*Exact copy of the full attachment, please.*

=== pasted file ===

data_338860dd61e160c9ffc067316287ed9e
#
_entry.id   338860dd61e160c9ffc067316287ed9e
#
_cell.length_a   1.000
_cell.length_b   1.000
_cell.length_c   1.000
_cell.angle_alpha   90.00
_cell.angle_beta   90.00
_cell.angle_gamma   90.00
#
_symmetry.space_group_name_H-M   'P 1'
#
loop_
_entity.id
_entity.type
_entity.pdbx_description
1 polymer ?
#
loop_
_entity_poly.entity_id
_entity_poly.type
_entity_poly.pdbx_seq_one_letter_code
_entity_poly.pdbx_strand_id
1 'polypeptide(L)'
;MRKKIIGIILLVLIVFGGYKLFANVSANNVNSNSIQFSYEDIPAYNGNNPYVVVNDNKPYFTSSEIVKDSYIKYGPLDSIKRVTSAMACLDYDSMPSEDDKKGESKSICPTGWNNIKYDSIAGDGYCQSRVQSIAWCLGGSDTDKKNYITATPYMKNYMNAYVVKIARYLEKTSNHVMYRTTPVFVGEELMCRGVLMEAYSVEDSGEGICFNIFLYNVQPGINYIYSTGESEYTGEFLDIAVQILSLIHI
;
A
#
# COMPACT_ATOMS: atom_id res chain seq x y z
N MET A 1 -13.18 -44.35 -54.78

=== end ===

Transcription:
data_338860dd61e160c9ffc067316287ed9e
#
_entry.id   338860dd61e160c9ffc067316287ed9e
#
_cell.length_a   1.000
_cell.length_b   1.000
_cell.length_c   1.000
_cell.angle_alpha   90.00
_cell.angle_beta   90.00
_cell.angle_gamma   90.00
#
_symmetry.space_group_name_H-M   'P 1'
#
loop_
_entity.id
_entity.type
_entity.pdbx_description
1 polymer ?
#
loop_
_entity_poly.entity_id
_entity_poly.type
_entity_poly.pdbx_seq_one_letter_code
_entity_poly.pdbx_strand_id
1 'polypeptide(L)'
;MRKKIIGIILLVLIVFGGYKLFANVSANNVNSNSIQFSYEDIPAYNGNNPYVVVNDNKPYFTSSEIVKDSYIKYGPLDSIKRVTSAMACLDYDSMPSEDDKKGESKSICPTGWNNIKYDSIAGDGYCQSRVQSIAWCLGGSDTDKKNYITATPYMKNYMNAYVVKIARYLEKTSNHVMYRTTPVFVGEELMCRGVLMEAYSVEDSGEGICFNIFLYNVQPGINYIYSTGESEYTGEFLDIAVQILSLIHI
;
A
#
# COMPACT_ATOMS: atom_id res chain seq x y z
N MET A 1 -13.18 -44.35 -54.78